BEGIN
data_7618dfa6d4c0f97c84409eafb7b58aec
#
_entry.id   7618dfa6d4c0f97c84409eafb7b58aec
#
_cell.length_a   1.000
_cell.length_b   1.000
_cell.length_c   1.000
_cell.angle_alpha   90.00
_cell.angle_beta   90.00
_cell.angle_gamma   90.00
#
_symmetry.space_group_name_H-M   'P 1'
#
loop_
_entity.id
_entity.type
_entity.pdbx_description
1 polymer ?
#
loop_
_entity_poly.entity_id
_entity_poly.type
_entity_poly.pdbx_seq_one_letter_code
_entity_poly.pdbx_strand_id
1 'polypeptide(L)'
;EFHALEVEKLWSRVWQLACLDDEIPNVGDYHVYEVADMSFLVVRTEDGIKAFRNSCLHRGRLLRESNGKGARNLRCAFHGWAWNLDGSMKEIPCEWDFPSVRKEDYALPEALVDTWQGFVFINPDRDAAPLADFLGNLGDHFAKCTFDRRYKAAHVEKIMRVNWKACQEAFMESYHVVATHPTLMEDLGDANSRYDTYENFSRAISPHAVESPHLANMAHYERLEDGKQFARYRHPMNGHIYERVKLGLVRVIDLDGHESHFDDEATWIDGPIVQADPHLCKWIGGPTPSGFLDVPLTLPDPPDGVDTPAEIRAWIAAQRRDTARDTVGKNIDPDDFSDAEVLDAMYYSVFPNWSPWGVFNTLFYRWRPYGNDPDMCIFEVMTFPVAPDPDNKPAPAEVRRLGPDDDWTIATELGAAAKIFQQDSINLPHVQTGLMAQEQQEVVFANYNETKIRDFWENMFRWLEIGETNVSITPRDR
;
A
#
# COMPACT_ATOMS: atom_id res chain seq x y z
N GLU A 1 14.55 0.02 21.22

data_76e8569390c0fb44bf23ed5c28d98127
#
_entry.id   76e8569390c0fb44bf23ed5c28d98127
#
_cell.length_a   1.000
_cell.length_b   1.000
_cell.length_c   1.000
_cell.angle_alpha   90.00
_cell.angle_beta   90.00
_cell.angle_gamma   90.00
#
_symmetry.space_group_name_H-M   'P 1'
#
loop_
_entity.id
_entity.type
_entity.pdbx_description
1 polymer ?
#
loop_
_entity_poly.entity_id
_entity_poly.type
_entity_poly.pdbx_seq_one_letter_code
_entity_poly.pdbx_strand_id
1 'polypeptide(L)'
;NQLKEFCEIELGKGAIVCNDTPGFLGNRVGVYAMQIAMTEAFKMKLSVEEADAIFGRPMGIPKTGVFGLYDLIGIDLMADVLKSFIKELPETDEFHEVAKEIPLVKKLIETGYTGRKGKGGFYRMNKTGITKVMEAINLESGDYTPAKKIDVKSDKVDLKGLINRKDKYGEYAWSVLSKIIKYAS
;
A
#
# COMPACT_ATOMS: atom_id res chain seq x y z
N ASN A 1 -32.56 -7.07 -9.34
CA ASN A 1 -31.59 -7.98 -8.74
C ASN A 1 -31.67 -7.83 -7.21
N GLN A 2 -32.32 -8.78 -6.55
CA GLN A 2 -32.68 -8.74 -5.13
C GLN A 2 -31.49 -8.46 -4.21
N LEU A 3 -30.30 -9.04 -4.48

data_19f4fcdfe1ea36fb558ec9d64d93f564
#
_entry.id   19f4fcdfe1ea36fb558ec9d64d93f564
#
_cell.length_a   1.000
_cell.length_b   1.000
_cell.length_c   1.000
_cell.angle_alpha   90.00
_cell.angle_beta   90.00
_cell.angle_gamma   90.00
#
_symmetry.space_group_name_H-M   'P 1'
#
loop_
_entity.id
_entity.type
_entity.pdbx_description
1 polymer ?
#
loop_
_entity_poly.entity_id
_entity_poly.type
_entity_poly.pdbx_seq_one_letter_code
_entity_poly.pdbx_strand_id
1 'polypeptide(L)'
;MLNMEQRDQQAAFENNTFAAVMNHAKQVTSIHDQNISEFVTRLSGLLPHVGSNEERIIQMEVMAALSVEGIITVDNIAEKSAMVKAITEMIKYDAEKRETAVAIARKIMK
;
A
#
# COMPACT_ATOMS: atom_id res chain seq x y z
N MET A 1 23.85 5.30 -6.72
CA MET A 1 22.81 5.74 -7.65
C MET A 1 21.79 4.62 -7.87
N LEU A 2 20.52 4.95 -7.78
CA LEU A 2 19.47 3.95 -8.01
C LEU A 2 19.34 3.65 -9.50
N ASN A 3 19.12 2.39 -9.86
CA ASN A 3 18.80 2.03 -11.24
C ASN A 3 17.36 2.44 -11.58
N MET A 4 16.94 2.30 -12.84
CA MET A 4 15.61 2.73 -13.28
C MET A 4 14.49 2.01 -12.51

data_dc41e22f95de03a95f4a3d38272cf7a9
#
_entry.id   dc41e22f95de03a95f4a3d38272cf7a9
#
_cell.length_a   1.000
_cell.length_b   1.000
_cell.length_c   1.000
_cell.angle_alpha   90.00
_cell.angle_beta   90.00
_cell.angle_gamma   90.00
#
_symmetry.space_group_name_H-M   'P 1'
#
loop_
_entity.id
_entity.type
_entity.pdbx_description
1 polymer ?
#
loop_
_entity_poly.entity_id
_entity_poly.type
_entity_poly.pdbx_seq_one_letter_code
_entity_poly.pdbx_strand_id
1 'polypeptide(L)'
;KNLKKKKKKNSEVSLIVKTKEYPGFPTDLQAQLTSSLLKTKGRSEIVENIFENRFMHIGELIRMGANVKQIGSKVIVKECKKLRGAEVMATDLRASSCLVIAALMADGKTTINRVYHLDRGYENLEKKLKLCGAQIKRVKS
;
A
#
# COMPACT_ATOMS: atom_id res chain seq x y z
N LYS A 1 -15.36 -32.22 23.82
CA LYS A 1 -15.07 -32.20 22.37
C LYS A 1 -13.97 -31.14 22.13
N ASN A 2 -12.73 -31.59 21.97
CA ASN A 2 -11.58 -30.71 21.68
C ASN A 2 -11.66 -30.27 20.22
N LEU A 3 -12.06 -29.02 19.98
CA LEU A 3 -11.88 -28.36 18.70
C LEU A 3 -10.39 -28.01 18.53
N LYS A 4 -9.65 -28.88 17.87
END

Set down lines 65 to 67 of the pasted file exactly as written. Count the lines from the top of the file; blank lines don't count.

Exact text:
N GLN A 2 -32.32 -8.78 -6.55
CA GLN A 2 -32.68 -8.74 -5.13
C GLN A 2 -31.49 -8.46 -4.21